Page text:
Çırağan is a little stretch of the Bosphorus coast road west of Beşiktaş that is best known for the super-posh Çırağan Palace Kempinski Hotel, the sort of place where the likes of Bill Clinton and Oprah Winfrey were put up in imperial splendour. Across the road from the hotel is beautiful Yıldız Park and a collection of buildings including a palace associated with the last days of the Ottoman Empire. Also here is a shrine to an evliya (Islamic holy man) named Yahya Efendi which is always thronged with worshippers.

Çırağan Palace

Once upon a time the Çırağan was just one of a string of summer palaces belonging to the Ottoman nobility that lined the coast from Beşiktaş to Ortaköy. Of these “Feriye palaces” the 19th-century Atik Paşa Palace now houses the Four Seasons İstanbul at the Bosphorus Hotel while another houses the Kabataş Boys High School. Several others are used by the Galatasaray University – one of them was burnt down in 2013 with the loss of its historic library. Fortunately the more beautiful wooden palace behind it survived.

Police station turned Feriye Lokantası

In a setting with so many lovely buildings it’s not surprising that even the Feriye police station operated out of a beautiful porticoed mansion that now houses the chi-chi Feriye Lokantası.

As for the Çırağan Palace, this started life in the early 17th century but was greatly expanded and embellished by Sultan Ahmed III’s grand vizier, Damad İbrahim Paşa, who turned it into his own Ferahabad Palace. In 1730 the sultan was overthrown during the Patrona Halil Revolt and İbrahım Paşa was killed after which his palace fell into disuse. Later Sultan Mahmud I restored it as a place where he could entertain foreign dignitaries.  At the end of the 18th century the palace was rebuilt to house Berhan Sultan, the sister of Sultan Selim III. It fell to Garabad Balyan to turn it into the year-round Beyaz Sarayı (White Palace) for Sultan Abdülmecid whose sons, later sultans Murad V, Abdülhamid II and Mehmed V Reşad, were all born here.

In 1856 work on the much larger and more central Dolmabahçe Palace was finally completed and the sultan moved downstream. At once the Beyaz Sarayı was torn down and work began on yet another palace on the site, again designed by the prolific Balyans but with Sultan Abdülaziz so closely monitoring their work that the plans had to be redrawn twenty times. Although in some ways a very Western palace, the new Çırağan incorporated Moorish details copied from the Alhambra in Spain which was very fashionable at the time.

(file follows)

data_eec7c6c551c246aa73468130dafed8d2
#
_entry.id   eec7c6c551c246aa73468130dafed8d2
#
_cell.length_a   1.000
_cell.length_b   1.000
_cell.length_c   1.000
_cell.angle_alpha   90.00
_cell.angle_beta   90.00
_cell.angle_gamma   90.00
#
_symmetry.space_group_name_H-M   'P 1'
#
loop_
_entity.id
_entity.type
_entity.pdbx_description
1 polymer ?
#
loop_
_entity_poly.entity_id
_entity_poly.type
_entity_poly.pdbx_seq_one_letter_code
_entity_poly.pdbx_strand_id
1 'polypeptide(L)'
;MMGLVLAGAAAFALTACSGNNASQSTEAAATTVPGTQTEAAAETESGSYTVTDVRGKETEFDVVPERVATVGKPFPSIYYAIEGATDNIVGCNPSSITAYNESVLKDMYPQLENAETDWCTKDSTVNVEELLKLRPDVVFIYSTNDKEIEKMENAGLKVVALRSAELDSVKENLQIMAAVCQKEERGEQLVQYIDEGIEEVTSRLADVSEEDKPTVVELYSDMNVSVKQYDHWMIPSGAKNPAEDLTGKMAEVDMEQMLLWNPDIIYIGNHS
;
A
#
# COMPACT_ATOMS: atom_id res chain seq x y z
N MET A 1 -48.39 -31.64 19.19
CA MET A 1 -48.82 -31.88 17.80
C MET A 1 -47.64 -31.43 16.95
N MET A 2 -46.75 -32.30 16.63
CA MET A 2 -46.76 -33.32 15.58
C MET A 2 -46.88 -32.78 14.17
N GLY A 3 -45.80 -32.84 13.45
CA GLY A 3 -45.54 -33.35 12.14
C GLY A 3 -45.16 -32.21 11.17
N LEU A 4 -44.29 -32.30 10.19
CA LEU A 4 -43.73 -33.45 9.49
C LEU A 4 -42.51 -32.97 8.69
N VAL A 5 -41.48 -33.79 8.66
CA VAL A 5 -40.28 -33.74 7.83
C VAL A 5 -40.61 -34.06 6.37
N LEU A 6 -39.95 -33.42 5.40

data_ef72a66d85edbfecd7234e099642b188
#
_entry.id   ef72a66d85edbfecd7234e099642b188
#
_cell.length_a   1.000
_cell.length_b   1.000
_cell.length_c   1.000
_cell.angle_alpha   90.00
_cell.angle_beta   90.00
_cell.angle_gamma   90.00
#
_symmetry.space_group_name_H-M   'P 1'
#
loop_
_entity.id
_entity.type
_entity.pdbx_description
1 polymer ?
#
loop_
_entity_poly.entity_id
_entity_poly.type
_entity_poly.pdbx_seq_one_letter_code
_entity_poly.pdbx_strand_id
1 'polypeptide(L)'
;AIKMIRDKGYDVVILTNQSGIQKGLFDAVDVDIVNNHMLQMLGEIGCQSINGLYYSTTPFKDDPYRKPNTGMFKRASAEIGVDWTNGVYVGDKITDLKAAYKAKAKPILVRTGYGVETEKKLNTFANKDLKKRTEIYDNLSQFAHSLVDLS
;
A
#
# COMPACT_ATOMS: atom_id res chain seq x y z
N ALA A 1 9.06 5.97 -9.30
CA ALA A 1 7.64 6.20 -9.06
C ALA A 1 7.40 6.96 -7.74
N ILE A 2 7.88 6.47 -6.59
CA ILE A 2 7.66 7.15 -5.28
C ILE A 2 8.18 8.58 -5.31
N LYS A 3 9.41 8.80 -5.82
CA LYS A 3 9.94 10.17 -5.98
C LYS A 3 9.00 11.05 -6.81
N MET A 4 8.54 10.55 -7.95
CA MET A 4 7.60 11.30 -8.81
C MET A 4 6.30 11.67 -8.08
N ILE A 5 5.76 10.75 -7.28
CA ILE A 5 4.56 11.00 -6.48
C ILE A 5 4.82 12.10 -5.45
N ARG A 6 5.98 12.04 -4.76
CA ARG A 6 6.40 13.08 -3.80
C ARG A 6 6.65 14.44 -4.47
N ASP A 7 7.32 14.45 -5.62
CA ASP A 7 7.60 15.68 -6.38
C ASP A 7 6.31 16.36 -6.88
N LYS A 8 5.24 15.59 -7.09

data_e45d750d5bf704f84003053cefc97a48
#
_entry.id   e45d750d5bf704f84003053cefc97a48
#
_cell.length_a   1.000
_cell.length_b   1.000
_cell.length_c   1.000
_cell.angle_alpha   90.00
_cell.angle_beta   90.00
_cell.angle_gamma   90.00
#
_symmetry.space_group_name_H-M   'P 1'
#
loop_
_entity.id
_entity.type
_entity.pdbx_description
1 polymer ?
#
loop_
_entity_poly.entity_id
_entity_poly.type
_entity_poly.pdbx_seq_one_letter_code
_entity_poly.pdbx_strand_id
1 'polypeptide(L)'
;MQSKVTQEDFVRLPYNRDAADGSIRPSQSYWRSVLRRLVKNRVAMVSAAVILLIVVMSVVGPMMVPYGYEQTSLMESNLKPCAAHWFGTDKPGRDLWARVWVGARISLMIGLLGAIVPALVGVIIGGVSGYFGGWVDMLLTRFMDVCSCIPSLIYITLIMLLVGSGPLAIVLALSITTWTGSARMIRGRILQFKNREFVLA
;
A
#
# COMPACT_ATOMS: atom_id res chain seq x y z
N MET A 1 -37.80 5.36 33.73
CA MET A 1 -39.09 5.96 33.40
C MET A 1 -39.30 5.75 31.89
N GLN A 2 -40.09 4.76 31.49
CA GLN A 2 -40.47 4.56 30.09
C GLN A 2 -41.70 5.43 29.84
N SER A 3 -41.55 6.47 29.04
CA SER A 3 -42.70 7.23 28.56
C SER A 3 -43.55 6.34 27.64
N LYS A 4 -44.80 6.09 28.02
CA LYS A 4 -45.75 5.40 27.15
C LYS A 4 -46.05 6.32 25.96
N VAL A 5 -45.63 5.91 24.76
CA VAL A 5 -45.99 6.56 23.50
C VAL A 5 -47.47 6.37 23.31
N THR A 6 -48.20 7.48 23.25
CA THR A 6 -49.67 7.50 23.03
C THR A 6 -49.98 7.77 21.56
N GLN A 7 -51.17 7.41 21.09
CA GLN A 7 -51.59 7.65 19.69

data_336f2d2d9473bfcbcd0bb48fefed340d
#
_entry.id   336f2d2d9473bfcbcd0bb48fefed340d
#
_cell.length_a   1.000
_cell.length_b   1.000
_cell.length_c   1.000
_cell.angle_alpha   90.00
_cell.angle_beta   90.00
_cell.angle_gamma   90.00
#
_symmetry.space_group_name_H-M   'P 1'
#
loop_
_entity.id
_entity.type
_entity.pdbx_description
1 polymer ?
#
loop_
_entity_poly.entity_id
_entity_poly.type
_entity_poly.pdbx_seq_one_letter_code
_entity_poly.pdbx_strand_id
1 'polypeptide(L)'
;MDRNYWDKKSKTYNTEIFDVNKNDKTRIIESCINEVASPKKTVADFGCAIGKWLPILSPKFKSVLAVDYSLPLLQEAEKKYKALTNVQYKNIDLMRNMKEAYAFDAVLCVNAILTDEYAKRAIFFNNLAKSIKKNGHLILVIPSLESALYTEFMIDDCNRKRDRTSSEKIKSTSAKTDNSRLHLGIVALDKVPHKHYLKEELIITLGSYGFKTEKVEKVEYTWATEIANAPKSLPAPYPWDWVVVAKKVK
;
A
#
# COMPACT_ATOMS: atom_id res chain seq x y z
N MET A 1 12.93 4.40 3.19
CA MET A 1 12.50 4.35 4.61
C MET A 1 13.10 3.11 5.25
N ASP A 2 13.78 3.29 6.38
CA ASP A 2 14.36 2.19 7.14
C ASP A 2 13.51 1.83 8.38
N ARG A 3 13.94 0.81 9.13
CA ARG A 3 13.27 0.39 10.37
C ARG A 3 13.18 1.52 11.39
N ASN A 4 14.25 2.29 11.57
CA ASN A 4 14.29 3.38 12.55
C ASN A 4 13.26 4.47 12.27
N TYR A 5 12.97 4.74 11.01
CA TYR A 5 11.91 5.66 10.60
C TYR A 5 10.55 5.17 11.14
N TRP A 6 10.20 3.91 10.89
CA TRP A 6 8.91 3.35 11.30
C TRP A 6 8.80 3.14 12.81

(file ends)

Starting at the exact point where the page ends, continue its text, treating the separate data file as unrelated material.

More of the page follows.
The Çırağan was not completed until 1874 and Sultan Abdülaziz only lived in it for a short time, complaining that it was too damp. In 1876 he died in suspicious circumstances (murder or suicide, no one knows for sure) and was succeeded by his nephew, Murad V. He reigned for barely three months before being deposed in favour of his brother, Sultan Abdülhamid II, and confined in the Çırağan Palace which now became a beautiful prison. 

In the 1878 Cırağan Incident would-be reformer Ali Suavi attempted to spring the deposed sultan from the palace and restore him to the throne. When this failed Murad was moved inland and re-imprisoned in the Malta Köşkü in the grounds of the Yıldız Palace.

In 1908 the Çırağan Palace served as the venue for the meeting of the reinstated Turkish Parliament. Then a mere two years later it burnt to the ground. The site was briefly used as a pitch for the Beşiktaş football team before their stadium at Dolmabahçe was completed. Then it was once again abandoned.

In the 1990s part of the palace was rebuilt to serve as the centrepiece of a new luxury hotel alongside a completely modern wing.

Yahya Efendi Türbesi (tomb)

Yahya Efendi türbesi on hills above school

The one other sight a visitor to this part of the coast might go in search of is this hillside shrine dedicated to a foster-brother of Sultan Süleyman the Magnificent, Yahya Efendi (1495-1570). Despite being neither an especially conspicuous nor an especially exciting building, the shrine was designed by Sinan and became the burial place for minor members of the imperial family, including one of the sultan’s daughters. Sadly, it’s hard to discern the original structure for all the wooden additions made to it over the centuries.

Once a site frequented by mariners who wanted to give thanks for safe voyages, the complex is still a popular place of pilgrimage and the only other visitors are likely to be worshippers. It’s well worth taking a stroll around the overgrown cemetery which is full of fine Ottoman headstones (and cats).


Feriye Lokantası. Tel: 0212-227 2216


Çırağan Palace Kempinski Hotel. Tel: 0212-326 4646

Four Seasons İstanbul at the Bosphorus. Tel: 0212-381 4000

La Maison. Tel: 0212-227 4263

Transport info

All the buses heading north along the Bosphorus from Beşiktaş pass through Çırağan. Be warned that the road is a terrible traffic bottleneck at weekends and during rush hours.

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